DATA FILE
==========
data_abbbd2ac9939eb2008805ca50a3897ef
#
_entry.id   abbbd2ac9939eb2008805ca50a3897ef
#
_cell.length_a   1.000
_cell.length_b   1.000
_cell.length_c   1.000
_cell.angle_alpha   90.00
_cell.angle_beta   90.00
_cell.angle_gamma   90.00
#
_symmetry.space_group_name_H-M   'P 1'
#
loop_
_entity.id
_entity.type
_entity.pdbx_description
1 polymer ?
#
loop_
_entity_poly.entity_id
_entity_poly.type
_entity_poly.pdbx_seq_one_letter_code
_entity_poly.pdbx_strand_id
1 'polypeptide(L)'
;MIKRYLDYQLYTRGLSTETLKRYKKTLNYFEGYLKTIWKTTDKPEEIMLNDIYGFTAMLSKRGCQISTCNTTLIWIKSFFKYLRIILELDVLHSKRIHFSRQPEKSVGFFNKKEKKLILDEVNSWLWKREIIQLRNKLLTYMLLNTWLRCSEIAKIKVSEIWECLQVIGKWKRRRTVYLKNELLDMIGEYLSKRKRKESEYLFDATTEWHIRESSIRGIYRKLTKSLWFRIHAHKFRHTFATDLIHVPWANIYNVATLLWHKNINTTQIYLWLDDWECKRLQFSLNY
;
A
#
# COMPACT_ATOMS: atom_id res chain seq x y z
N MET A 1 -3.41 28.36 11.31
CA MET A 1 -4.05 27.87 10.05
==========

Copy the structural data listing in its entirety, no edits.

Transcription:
data_abbbd2ac9939eb2008805ca50a3897ef
#
_entry.id   abbbd2ac9939eb2008805ca50a3897ef
#
_cell.length_a   1.000
_cell.length_b   1.000
_cell.length_c   1.000
_cell.angle_alpha   90.00
_cell.angle_beta   90.00
_cell.angle_gamma   90.00
#
_symmetry.space_group_name_H-M   'P 1'
#
loop_
_entity.id
_entity.type
_entity.pdbx_description
1 polymer ?
#
loop_
_entity_poly.entity_id
_entity_poly.type
_entity_poly.pdbx_seq_one_letter_code
_entity_poly.pdbx_strand_id
1 'polypeptide(L)'
;MIKRYLDYQLYTRGLSTETLKRYKKTLNYFEGYLKTIWKTTDKPEEIMLNDIYGFTAMLSKRGCQISTCNTTLIWIKSFFKYLRIILELDVLHSKRIHFSRQPEKSVGFFNKKEKKLILDEVNSWLWKREIIQLRNKLLTYMLLNTWLRCSEIAKIKVSEIWECLQVIGKWKRRRTVYLKNELLDMIGEYLSKRKRKESEYLFDATTEWHIRESSIRGIYRKLTKSLWFRIHAHKFRHTFATDLIHVPWANIYNVATLLWHKNINTTQIYLWLDDWECKRLQFSLNY
;
A
#
# COMPACT_ATOMS: atom_id res chain seq x y z
N MET A 1 -3.41 28.36 11.31
CA MET A 1 -4.05 27.87 10.05